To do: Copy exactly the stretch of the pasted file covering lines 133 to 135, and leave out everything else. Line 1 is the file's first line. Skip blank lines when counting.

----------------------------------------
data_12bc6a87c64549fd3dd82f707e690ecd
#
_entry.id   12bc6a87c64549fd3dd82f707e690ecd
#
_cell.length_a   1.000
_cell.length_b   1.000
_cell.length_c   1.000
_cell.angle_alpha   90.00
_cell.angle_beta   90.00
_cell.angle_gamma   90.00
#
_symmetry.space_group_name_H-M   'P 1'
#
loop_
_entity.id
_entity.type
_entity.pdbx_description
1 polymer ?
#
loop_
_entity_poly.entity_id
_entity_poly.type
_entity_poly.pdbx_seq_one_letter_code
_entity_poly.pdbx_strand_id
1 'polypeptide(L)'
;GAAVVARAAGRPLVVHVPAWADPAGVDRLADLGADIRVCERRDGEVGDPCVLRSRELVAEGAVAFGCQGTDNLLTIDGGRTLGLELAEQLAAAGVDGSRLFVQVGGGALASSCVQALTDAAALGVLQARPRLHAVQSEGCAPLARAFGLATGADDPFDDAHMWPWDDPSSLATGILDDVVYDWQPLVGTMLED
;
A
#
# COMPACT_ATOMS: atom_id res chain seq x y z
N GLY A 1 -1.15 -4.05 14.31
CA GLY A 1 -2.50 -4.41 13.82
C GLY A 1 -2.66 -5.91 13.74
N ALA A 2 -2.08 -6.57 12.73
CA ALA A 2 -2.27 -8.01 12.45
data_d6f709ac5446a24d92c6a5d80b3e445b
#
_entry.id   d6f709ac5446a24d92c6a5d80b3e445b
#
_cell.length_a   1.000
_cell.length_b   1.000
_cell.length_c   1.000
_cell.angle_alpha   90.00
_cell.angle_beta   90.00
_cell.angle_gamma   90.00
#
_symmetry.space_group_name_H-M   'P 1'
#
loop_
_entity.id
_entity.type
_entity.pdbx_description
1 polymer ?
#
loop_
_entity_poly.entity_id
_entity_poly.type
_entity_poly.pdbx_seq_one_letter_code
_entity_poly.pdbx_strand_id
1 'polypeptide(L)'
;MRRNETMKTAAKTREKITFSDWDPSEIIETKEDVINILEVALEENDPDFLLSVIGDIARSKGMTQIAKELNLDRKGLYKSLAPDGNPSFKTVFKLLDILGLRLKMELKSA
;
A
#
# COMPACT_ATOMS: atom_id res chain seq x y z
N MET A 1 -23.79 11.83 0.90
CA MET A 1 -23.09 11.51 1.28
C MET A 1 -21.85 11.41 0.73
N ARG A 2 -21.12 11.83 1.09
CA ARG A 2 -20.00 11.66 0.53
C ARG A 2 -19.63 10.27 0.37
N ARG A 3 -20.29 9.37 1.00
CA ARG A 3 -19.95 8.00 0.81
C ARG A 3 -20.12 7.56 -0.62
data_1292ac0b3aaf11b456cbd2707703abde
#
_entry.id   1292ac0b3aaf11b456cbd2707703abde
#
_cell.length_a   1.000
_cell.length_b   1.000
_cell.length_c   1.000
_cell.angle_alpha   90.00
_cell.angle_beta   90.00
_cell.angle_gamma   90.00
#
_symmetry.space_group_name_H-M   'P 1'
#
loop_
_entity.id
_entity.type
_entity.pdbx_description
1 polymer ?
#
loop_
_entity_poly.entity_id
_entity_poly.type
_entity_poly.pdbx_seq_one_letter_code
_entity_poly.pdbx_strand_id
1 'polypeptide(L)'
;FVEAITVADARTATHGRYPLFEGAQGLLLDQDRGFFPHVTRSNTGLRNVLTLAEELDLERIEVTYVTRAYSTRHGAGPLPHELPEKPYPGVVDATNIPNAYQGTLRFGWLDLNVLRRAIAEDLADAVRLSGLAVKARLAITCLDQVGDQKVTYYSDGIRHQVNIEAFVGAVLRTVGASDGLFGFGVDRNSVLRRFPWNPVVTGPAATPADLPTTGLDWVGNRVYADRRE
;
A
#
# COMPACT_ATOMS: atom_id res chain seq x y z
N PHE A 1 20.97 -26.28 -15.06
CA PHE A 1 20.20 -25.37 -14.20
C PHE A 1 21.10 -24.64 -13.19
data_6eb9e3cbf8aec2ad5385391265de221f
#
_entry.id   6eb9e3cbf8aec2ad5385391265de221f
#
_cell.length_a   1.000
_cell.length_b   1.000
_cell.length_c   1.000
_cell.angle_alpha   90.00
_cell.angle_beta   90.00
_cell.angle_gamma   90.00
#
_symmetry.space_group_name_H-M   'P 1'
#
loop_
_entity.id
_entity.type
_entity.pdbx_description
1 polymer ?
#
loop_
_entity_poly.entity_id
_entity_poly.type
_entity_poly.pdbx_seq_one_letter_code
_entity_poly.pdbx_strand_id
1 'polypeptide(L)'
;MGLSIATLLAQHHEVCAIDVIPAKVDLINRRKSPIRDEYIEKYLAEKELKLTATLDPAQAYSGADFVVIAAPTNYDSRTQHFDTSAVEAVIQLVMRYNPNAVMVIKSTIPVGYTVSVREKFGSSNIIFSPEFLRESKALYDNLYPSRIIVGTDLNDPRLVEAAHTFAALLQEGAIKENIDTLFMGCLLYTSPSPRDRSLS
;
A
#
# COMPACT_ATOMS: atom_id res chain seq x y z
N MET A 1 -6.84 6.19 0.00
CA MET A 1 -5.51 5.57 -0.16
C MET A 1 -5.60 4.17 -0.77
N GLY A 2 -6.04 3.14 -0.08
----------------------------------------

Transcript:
;MGLSIATLLAQHHEVCAIDVIPAKVDLINRRKSPIRDEYIEKYLAEKELKLTATLDPAQAYSGADFVVIAAPTNYDSRTQHFDTSAVEAVIQLVMRYNPNAVMVIKSTIPVGYTVSVREKFGSSNIIFSPEFLRESKALYDNLYPSRIIVGTDLNDPRLVEAAHTFAALLQEGAIKENIDTLFMGCLLYTSPSPRDRSLS
;
A